And like that, it was all over!
At least, that is what it felt like. The days have gone by so quickly here and this evening, we had our closing ceremony, placed our pilgrimage candle opposite the Grotto, said our goodbyes to our friends – old and new – and began to put our mind towards flight schedules, packing, and racking our brains to see if we might have forgotten someone or something.
But let’s rewind, because our day started off with a Mass that is very special and meaningful for so, so many. So many people come up to me each year to tell me how the Mass, with anointing of the sick, can be a very moving experience for them. Trying to write about it here can’t do it justice, that’s for sure. And by way of explanation for what I mean by that, I am reminded of what one Oblate priest, Fr Michael O’Connor, said to me late last evening as we sat in the bar at the hotel and recalled the day. He described this year’s pilgrimage as being “very deep.” That phrase can mean a multitude, and it can also mean many things to many people. However, I think I knew what he meant. There was something indefinable, something greater at work in these days. It was very much a felt sense more than anything else.
And if that, indeed, has been a description of this pilgrimage, then this morning’s Mass was the epitome of it. It was a beautiful Mass, with a wonderful homily given by our ‘new’ bishop, Bishop Eamon Walsh. He captured the sense of the pilgrimage, that deep sense that Fr Michael spoke of to me last evening. And as the anointing took place among the hundreds gathered there at the St Bernadette Altar, outdoor and beside the great doors of the Rosary Basilica, the sun shone down on us and that felt sense told us that this truly, was a grace-filled moment.
As that Mass ended, and we announced that the Closing Ceremony was the next event on our pilgrimage programme, we all knew that our Oblate pilgrimage, for this year, was drawing to a close.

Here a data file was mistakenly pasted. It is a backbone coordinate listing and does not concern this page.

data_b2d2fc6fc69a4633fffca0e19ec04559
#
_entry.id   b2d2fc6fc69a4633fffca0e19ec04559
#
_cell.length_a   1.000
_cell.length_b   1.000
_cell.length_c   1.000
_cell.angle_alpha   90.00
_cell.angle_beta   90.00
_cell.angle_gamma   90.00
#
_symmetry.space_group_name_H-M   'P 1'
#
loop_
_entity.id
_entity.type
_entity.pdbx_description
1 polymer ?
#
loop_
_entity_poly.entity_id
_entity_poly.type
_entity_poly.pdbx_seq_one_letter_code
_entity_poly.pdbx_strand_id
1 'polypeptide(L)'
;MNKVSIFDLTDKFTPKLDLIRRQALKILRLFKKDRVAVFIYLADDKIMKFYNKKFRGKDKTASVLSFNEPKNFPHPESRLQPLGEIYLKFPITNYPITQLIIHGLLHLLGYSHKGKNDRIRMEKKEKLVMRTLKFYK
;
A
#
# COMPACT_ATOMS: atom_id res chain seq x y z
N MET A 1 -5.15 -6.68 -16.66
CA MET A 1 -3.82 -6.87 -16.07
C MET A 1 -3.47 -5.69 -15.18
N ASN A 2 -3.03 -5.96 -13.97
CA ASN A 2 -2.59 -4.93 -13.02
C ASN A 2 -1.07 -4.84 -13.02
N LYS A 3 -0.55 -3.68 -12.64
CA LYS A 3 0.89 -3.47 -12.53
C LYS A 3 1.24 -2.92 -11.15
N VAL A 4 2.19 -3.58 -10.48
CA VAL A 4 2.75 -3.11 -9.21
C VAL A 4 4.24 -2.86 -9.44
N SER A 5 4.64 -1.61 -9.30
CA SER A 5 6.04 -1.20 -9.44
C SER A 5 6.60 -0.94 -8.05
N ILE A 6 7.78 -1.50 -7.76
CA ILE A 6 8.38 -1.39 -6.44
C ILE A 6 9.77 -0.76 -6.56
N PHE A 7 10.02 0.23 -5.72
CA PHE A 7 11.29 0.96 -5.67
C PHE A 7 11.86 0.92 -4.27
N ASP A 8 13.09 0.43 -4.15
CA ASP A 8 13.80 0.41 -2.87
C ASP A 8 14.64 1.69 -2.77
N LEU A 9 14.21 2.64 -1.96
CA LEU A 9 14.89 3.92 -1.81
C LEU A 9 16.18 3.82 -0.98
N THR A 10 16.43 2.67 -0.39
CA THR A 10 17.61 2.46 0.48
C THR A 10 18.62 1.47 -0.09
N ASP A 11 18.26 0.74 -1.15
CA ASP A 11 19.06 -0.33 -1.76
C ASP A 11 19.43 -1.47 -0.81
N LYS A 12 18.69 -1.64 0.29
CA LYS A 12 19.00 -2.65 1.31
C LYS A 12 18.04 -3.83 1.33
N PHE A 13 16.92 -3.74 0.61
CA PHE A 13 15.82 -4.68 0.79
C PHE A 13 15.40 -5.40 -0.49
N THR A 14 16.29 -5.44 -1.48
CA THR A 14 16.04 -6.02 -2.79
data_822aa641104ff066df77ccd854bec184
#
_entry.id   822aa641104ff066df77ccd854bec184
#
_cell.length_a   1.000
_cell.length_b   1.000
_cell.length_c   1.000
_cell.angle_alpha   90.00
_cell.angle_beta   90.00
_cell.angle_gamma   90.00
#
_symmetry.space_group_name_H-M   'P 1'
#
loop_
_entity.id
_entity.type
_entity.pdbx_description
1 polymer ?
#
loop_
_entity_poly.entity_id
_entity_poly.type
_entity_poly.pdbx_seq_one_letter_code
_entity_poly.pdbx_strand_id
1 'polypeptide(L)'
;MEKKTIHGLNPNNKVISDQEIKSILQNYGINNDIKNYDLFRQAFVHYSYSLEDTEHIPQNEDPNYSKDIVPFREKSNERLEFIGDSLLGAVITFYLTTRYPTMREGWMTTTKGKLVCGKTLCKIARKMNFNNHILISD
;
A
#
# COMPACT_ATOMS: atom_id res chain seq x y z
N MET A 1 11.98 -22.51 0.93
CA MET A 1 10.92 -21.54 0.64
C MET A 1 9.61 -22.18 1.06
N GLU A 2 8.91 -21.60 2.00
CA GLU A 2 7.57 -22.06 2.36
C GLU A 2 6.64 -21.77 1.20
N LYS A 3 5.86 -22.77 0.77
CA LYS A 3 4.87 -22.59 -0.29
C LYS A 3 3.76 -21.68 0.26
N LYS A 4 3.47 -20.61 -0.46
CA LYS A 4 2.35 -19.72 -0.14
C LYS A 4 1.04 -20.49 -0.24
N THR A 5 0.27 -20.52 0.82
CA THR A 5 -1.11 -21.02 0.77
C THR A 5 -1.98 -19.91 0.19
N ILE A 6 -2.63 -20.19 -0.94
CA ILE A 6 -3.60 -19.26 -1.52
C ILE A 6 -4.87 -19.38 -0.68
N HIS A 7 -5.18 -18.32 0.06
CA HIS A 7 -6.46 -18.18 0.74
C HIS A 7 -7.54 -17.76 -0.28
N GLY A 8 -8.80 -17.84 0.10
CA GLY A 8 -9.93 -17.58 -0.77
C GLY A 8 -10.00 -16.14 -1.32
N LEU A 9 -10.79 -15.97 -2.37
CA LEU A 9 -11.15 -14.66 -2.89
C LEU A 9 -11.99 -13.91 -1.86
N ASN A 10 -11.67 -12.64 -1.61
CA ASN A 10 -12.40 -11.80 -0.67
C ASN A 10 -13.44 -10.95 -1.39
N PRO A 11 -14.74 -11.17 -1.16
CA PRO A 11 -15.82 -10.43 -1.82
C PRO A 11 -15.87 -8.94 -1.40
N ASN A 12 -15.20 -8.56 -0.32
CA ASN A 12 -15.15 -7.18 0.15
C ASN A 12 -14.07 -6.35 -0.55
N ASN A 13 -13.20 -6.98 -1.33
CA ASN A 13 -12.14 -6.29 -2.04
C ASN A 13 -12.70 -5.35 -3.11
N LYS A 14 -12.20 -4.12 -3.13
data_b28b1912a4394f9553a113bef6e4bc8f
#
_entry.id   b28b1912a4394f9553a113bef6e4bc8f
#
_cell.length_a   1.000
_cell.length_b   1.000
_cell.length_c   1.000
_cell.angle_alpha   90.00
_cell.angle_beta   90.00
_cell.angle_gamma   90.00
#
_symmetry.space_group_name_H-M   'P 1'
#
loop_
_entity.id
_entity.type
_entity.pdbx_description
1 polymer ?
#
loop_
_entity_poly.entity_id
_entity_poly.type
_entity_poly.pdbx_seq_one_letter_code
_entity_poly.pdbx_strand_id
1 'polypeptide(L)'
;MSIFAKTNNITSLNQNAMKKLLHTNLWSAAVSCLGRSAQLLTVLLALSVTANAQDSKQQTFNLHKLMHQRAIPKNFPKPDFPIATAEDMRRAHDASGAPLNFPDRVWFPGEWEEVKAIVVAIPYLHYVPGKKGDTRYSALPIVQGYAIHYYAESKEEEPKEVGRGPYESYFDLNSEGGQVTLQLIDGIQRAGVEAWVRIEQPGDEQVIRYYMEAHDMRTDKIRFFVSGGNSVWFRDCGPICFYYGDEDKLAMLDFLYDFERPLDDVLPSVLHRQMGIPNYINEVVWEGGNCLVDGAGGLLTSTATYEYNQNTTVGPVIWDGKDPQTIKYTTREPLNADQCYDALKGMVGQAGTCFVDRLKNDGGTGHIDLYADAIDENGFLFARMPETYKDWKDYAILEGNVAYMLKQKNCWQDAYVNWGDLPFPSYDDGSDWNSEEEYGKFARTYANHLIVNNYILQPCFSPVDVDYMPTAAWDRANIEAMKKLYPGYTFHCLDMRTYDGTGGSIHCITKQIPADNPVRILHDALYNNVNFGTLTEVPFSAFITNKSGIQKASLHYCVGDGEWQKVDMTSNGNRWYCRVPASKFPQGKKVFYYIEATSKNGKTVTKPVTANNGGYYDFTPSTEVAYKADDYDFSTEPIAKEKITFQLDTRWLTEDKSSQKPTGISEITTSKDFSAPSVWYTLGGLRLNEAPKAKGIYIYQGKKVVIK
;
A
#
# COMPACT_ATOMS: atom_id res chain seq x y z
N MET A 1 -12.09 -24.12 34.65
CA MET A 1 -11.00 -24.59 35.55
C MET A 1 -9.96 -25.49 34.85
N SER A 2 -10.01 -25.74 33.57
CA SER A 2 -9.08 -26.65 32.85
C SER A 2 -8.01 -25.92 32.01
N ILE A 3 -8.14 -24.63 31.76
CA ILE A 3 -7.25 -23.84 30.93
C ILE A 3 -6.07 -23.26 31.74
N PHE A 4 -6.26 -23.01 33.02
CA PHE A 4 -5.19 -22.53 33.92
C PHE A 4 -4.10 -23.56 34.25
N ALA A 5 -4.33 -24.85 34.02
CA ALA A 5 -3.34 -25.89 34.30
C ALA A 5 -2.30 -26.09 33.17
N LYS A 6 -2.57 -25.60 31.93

And so it was that shortly after 5:30pm in the St Bernadette Centre, we had that closing ceremony. It is more properly described as a ‘missioning’ service as all of us are (re)commissioned, to go back to our own places, to carry the message that we have heard here, the lessons that we have learned, back to our own homes and our own communities.
Perhaps we all wanted it to last a little longer? But as the saying goes, all good things must come to an end. Our lives cannot be lived in Lourdes, and neither must our lives be solely about these days. If we are being true to the message of Lourdes that we hear, true to the Gospel call, then we must live Lourdes with our families, our communities.
While all of the closing ceremony is beautiful, I might be forgiven for highlighting two particular parts and while they are entirely separate, the link between the two is unbreakable.
The first is where those who have given five years of service to our pilgrimage and to our assisted pilgrims, have the opportunity to make a commitment to continue to serve the sick. This is most clearly not an award but marks, if you like, a five-year apprenticeship. Now these people are ready to make the promise; after five years, they understand at a deep level, what it is to be a member of the pilgrimage Hospitalité. This commitment is marked by the presentation of the five-year medal. Every year we are here, this small but important ceremony is a highlight for all of us and 2022 was no different.
The second, though linked event is a very infrequent one. Some years ago, we instigated the McGonagle Medal, named after a former, now deceased, spiritual Director of the pilgrimage, Fr Willie McGonagle OMI. The McGonagle Medal is given to those who have served the pilgrimage for 50 years. To date, there have been two recipients, viz. our Director of Nursing Miriam McDonnell and a nurse of very long standing, Lily Tubman.
This year, a former nurse and long-time servant of the pilgrimage, Geraldine Walsh, received the McGonagle Medal, which was presented to her by Bishop Eamon. Geraldine had not been forewarned that it was to be presented to her and it was at once, both a shock and a very emotional moment for her. There are few who don’t know Geraldine and there was huge applause throughout the St Bernadette Centre when her name was called, and the medal presented to her. It is a long time of service and Geraldine is a very worthy recipient.
And so with the presentation, our time came to a close. Fr Lorcán said some closing words, thanking especially, Bishop Eamon Walsh, and then, it was over, our 2022 pilgrimage was over.
Well nearly over! Bishop Walsh approached the podium and expressed the wishes of everyone present there this afternoon and thanked Lorcán for his leadership of the pilgrimage and all that he has done to make it the success that it has been in 2022.
Our minds now turn to 2023. We pray for a return of the Assisted Pilgrims, a return to the Accueil Notre Dame, and to the ‘normality’ that we once thought was unshakeable – until a virus made its way around the world and our fragility was brought home to all of us.
The planning begins!